The picturesque bay of Port Hutt is tucked away in a sheltered cove of Whangaroa Harbour on the western side of the Island. It has been developed into a picnic spot. The harbour has a colourful history. It was the landing place for Maori in 1835 and later a popular port for whaling and trading ships to replenish their supplies.
American scientists observed the transit of Venus from here in late 1874 and Diedrick Papen grazed sheep on the ‘clears’, the poor peaty soils covered with native grass, rushes, flax and fern until the early 1900s.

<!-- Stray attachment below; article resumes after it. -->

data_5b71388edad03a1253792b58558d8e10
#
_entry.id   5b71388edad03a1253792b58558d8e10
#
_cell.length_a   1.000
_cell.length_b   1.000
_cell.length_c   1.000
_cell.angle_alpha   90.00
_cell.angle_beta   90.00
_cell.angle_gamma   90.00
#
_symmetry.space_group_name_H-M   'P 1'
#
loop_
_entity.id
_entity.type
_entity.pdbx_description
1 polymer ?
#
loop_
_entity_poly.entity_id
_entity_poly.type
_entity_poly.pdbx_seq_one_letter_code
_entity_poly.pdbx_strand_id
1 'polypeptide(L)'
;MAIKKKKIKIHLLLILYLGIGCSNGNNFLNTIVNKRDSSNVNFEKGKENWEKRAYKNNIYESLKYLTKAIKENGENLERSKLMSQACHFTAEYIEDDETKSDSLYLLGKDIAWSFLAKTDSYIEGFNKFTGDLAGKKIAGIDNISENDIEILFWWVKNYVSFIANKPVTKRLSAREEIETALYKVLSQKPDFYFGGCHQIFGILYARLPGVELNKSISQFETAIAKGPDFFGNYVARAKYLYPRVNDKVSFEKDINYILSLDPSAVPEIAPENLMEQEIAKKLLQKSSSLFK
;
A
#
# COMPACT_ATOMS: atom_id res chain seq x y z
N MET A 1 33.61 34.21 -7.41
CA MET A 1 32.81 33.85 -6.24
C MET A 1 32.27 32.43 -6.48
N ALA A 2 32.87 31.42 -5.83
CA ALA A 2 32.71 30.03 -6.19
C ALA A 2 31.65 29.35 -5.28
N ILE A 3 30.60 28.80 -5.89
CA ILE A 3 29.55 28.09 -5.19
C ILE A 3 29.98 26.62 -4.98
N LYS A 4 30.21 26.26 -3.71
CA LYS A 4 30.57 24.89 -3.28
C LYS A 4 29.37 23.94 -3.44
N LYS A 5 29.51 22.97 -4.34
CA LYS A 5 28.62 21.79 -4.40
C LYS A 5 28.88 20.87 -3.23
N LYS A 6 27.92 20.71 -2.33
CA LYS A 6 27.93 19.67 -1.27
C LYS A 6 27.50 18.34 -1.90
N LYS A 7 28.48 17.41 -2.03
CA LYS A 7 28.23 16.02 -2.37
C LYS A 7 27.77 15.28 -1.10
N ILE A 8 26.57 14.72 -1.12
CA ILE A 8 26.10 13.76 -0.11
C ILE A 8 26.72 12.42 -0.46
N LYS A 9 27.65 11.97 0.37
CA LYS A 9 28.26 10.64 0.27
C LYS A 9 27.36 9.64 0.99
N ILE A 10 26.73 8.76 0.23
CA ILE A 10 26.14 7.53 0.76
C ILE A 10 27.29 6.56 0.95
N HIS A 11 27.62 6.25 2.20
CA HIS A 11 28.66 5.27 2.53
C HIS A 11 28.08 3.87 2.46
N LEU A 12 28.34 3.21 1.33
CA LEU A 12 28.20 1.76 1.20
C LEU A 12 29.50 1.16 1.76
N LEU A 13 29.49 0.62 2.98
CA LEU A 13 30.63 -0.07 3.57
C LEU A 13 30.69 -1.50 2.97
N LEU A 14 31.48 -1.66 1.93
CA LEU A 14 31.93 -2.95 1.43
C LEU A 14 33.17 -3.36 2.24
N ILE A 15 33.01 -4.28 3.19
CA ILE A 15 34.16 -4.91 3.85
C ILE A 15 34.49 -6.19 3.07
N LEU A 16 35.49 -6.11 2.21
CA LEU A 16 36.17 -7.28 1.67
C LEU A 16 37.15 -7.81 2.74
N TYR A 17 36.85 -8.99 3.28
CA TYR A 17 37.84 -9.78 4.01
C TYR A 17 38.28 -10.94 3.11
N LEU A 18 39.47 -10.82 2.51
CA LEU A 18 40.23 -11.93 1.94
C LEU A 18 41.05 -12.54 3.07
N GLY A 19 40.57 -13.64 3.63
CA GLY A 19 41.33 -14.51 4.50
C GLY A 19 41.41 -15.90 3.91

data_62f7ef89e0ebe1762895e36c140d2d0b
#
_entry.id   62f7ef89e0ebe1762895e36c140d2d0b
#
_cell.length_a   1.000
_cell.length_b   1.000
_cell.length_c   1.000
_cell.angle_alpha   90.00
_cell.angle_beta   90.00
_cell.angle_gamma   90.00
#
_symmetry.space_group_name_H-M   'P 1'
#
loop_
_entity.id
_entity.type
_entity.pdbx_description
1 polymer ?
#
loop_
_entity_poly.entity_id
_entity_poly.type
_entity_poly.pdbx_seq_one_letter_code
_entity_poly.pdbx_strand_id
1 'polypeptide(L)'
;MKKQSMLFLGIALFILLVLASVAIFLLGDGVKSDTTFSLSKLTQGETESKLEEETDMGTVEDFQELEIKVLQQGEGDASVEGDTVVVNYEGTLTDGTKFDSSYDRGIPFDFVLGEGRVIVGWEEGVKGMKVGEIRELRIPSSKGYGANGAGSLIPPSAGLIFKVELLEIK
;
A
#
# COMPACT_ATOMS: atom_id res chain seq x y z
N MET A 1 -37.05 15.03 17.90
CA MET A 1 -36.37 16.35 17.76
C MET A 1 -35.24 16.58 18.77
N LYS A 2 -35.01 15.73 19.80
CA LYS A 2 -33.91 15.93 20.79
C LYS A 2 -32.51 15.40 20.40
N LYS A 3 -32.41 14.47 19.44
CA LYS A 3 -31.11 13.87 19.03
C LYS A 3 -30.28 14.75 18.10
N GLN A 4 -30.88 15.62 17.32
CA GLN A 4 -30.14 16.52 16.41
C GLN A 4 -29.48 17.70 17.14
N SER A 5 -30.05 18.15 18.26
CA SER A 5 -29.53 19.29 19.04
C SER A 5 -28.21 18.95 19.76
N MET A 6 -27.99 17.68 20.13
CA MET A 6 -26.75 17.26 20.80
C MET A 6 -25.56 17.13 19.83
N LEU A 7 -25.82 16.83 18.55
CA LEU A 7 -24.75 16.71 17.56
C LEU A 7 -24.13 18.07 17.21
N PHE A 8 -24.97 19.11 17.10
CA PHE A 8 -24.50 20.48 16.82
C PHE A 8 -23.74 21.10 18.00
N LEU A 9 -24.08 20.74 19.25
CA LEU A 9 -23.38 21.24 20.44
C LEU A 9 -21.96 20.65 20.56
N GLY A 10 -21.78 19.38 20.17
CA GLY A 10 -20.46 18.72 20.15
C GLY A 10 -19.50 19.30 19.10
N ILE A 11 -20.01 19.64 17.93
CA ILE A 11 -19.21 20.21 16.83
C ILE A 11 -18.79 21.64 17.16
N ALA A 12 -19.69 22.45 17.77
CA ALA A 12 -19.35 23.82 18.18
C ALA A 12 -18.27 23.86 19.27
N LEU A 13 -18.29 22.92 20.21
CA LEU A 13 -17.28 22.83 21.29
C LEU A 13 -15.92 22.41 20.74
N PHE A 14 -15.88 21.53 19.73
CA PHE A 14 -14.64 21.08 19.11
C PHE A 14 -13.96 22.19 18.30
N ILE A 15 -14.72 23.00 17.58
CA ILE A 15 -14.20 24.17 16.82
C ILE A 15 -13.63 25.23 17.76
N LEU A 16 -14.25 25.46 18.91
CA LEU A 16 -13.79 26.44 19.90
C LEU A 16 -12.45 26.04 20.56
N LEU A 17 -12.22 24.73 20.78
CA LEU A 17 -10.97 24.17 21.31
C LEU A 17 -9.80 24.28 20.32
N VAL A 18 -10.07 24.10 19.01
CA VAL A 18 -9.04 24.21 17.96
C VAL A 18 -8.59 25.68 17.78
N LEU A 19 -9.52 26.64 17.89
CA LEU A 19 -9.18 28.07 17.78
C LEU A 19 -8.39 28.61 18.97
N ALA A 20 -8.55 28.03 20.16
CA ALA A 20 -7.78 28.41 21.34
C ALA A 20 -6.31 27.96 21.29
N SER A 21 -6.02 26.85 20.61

After the start of the cod-fishing in 1910, Whangaroa Harbour was used as a base for floating freezer vessels and the Thomas Currell was also used in this way. Built in 1919 as an Admiralty standard class trawler she was first used as a mine-sweeper before being engaged in fishing and carrying fish to Germany. Acquired by Sanfords of Auckland in 1922 the vessel trawled the Hauraki Gulf before being requisitioned by the navy as a minesweeper again during WW2.
The Thomas Currell came to the Chathams during the mid-1960s crayfish boom and now rests alongside other relics in the shallow waters of the bay.
Today, Port Hutt is the base for a small crayfishing, long-lining and pāua harvesting industry; the fish factory, built during the cray boom, is used for storage by a Waitangi fish factory.
Make sure you ask your host (when you book accommodation) to arrange a day trip to Port Hutt